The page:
• After washing three times with PBS, the cells were mounted. As a result, as shown in FIG. 5, the multipotent stem cells according to the present invention were positive for Oct4 and SSEA-4 that are markers for human embryonic stem cells.
  • Also, the expression of Oct4 was analyzed using RT-PCR. The RT reaction was performed for 50 minutes at 37° C. and 10 minutes at 70° C., and the PCR reaction was performed for 5 minutes at 95° C., and 40 cycles, each consisting of 30 sec at 95° C., 40 sec at 58° C. and 1 min at 72° C., and then 10 minutes at 72° C. As a result, as shown in FIG. 6, it could be seen that the decidua-derived stem cells were expressed at 800 bp.
  • Example 5 Differentiation of Placental Decidua-Derived Multipotent Stem Cells into Myocytes
  • The placental decidua-derived multipotent stem cells obtained in Example 1 were dispensed into a 10 ng/ml fibronectin-coated flask, and then pretreated with 10 μM 5′-azacytidine for 24 hours. After the pretreatment, the cells were cultured in SKBM (Cambrex, Co.) for 10 days, followed by immunostaining.
  • As a result, the placenta tissue-derived multipotent stem cells according to the present invention were positive for myosin that is a muscle cell-specific antigen. This result suggests that the human placenta tissue-derived multipotent stem cells according to the present invention differentiated into myocytes (FIG. 7).
  • Example 6 Measurement of Leak Point Pressure in Female Nude Mice Injected with Placental Decidua-Derived Stem Cells (1) Preparation of Experimental Animal Model
  • In order to measure the effect of the placental decidua-derived stem cells on leak point pressure, 56 female nude mice were used. The female nude mice were divided into a normal group (n=14), a control group (n=14; in which the pudendal nerve was cut), experimental group 1 (n=14; injected with 105 placental decidua-derived stem cells 2 weeks after the pudendal nerve was cut), and experimental group 2 (n=14; injected with 107 placental decidua-derived stem cells 2 weeks after the pudendal nerve was cut). Each of the groups was subdivided into a 4-week group (n=7) and a 8-week group (n=7) and measured for leak point pressure at 4 weeks and 8 weeks.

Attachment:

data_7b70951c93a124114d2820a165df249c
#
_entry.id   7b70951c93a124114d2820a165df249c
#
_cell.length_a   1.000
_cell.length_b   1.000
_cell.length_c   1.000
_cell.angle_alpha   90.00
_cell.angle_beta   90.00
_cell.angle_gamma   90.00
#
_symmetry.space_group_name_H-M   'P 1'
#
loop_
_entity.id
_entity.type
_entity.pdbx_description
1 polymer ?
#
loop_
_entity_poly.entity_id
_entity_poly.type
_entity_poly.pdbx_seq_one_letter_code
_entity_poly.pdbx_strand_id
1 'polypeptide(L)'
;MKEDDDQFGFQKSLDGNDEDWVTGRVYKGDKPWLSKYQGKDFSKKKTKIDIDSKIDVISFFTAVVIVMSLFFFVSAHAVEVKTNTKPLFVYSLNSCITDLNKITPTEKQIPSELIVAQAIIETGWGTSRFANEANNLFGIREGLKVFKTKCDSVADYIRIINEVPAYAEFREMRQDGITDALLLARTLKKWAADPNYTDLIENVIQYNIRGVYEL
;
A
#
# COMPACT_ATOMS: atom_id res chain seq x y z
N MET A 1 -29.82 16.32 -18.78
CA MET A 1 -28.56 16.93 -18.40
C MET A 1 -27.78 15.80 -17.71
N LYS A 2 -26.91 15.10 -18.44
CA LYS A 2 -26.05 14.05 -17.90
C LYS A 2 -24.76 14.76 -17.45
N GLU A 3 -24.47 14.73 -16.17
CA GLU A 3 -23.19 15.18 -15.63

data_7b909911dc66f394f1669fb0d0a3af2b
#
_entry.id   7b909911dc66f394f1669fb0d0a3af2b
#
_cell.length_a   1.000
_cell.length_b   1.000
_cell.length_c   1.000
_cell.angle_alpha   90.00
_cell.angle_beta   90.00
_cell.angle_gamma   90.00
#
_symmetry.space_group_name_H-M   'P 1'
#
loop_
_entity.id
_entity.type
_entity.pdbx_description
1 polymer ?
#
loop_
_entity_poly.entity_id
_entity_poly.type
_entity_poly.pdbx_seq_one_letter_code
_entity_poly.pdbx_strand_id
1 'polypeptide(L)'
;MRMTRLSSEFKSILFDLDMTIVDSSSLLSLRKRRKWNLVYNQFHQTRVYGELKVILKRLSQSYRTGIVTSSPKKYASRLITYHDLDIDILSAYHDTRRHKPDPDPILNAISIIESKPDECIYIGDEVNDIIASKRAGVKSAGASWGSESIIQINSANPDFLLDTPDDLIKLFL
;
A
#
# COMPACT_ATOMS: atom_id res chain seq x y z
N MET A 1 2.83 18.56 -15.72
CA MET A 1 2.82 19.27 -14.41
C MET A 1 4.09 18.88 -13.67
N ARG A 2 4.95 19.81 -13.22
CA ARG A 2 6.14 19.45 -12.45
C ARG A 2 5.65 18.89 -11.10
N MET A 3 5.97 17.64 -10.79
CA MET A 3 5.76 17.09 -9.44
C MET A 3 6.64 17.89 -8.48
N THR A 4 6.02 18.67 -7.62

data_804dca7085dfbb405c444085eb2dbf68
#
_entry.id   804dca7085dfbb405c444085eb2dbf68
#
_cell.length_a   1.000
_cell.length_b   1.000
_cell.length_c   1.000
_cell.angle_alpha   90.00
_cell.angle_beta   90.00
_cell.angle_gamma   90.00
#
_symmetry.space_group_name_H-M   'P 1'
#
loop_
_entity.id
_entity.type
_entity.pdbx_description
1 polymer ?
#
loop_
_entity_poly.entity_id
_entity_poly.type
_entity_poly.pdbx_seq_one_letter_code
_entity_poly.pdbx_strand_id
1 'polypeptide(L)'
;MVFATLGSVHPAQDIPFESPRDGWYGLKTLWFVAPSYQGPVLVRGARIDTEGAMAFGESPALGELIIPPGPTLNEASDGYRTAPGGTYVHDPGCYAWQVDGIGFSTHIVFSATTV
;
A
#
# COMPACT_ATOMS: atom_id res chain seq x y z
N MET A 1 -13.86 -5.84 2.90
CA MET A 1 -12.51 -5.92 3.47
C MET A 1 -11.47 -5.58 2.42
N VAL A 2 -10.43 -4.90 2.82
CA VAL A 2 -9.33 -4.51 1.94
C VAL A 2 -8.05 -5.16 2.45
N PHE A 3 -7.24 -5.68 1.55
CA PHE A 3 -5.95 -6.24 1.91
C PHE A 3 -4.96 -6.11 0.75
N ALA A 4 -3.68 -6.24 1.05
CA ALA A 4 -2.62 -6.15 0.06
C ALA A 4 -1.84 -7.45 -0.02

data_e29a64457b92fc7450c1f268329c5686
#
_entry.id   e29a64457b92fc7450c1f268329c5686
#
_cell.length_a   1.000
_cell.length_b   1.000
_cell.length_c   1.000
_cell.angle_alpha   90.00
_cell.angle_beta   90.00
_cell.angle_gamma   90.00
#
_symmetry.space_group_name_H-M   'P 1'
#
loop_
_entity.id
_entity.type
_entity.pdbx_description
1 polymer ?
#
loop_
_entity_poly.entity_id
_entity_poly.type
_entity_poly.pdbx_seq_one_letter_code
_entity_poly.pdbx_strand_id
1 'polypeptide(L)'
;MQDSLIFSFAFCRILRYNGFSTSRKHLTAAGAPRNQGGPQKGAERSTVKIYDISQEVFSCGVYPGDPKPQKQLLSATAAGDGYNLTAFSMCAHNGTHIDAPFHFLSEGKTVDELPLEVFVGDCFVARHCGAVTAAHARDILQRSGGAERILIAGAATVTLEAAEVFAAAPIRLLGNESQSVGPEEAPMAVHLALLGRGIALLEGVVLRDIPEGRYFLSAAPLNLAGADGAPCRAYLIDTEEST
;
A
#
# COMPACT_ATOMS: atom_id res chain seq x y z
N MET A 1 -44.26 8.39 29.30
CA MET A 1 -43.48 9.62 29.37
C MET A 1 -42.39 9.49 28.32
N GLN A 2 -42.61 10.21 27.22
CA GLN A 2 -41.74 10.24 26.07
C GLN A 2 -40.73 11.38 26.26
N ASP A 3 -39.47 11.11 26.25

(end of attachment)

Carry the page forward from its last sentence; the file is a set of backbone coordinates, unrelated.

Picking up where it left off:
• Preparation of control group: 14 female nude mice were anesthetized with halothane, and the ischiorectal fossa was dissected bilaterally to transect the pudendal nerve. Then, the pudendal nerve was electrocauterized by about 2 cm, and then the skin was sutured.
  • Preparation of experimental groups 1 and 2: 28 female nude mice were anesthetized with halothane, the abdomen was opened by a low midline incision, and then the bladder and the urethra were detached (FIG. 8). After urinary incontinence occurred 2 weeks after the pudendal nerve transection, 105 placental decidua-derived stem cells obtained in Example 1 were injected into 14 mice by a 10-ml Hamilton syringe using a microscope (experimental group 1), and the other 14 mice were injected with 107 cells (experimental group 2).
  • (2) Measurement of Leak Point Pressure
  • The female nude mice were anesthetized with urethane (1.2 g/kg), and the spinal cord was transected at the level of T9-T10. Then, the abdomen was opened by low midline incision to detach the bladder, and then the bladder was subjected to suprapubic cystostomy using a PE-90 catheter.